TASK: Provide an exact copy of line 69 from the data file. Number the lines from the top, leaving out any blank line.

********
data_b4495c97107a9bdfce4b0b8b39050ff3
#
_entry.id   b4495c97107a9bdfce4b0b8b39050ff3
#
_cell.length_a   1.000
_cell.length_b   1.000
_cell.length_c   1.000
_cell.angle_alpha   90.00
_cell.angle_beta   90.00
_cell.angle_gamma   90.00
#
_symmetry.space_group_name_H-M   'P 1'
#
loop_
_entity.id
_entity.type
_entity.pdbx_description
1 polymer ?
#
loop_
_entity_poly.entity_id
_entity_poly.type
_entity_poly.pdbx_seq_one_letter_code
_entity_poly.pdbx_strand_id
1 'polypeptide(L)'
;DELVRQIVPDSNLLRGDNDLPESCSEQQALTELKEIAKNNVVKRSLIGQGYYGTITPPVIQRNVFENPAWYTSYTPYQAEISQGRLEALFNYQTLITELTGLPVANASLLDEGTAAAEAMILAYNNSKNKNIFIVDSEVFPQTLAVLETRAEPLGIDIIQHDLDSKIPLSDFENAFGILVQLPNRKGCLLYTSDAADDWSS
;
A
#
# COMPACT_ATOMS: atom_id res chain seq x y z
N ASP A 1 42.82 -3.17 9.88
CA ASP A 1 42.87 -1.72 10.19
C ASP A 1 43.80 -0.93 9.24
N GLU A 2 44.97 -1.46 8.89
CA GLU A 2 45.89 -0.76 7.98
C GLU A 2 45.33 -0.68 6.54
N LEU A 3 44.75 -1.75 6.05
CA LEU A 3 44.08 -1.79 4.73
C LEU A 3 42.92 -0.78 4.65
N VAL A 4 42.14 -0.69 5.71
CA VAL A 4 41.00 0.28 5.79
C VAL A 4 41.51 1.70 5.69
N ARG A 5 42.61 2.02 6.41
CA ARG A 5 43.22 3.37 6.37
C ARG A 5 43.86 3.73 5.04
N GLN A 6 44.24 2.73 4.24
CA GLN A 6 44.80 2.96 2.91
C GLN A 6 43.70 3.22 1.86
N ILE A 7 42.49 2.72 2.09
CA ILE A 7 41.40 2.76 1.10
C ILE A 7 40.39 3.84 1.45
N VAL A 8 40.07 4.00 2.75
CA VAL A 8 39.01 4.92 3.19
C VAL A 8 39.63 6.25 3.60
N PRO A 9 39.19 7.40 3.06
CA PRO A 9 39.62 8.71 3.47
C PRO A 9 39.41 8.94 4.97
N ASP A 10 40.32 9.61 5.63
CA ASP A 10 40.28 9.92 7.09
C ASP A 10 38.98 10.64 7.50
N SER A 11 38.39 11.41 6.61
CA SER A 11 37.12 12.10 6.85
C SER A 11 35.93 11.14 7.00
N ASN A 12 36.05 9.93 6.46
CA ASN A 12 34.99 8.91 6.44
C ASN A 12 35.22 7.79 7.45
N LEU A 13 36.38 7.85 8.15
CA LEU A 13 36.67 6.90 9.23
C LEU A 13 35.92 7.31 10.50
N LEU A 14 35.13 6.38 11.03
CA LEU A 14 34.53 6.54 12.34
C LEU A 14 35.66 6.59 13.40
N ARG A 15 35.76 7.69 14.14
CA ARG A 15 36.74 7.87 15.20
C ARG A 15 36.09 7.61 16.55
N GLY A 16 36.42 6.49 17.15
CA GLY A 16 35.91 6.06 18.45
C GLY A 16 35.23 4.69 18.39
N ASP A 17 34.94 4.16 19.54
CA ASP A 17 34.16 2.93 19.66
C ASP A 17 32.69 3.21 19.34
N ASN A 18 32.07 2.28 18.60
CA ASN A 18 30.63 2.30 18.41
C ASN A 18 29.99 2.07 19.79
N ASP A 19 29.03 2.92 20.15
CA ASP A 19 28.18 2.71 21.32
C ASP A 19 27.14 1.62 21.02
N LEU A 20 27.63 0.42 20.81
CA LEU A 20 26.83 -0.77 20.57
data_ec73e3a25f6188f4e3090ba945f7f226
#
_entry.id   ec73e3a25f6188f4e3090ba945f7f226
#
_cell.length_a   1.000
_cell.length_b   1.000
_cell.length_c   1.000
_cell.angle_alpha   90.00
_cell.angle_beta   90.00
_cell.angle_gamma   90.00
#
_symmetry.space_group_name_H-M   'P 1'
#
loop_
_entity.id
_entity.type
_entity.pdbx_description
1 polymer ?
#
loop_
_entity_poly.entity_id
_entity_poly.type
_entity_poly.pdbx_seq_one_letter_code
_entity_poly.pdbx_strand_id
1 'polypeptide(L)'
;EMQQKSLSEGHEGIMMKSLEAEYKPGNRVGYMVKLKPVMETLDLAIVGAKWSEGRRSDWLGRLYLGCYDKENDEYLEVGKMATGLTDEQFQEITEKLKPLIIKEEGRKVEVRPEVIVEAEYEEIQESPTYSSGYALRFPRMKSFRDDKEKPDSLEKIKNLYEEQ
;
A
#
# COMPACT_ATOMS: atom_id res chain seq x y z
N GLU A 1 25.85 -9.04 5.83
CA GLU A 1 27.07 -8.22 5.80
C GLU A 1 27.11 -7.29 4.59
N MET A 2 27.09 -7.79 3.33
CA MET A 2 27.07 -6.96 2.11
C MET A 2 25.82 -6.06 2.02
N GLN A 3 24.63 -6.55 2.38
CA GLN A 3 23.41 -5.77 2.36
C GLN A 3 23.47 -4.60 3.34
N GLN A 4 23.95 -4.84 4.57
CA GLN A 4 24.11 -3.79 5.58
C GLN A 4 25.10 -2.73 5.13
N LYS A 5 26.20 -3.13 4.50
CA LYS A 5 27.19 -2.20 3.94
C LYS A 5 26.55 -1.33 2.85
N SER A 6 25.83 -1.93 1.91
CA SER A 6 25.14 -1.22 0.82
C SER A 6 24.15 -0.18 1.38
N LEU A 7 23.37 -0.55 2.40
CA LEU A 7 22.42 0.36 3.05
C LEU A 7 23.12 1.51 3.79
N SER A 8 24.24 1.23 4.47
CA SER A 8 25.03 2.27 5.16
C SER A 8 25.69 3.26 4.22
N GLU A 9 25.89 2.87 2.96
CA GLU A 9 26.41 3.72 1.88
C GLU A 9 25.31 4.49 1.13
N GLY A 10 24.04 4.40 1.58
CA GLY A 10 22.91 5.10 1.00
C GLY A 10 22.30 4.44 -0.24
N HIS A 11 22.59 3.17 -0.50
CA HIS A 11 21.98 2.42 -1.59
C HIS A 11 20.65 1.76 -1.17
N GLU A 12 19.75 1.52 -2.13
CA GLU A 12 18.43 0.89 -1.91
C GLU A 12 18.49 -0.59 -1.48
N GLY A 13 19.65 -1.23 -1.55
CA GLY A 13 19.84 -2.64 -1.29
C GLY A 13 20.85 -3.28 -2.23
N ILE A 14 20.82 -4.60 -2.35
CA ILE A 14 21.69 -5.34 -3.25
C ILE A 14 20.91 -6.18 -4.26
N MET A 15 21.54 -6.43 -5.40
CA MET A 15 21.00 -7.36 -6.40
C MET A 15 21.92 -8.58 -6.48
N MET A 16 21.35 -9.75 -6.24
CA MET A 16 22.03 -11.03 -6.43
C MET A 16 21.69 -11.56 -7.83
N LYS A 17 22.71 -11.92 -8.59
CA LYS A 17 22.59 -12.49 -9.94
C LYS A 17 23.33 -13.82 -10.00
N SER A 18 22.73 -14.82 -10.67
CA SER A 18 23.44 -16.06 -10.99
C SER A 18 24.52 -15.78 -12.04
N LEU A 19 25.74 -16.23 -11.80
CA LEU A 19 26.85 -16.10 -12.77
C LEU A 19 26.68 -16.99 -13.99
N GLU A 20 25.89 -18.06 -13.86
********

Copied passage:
C LEU A 13 35.92 7.31 10.50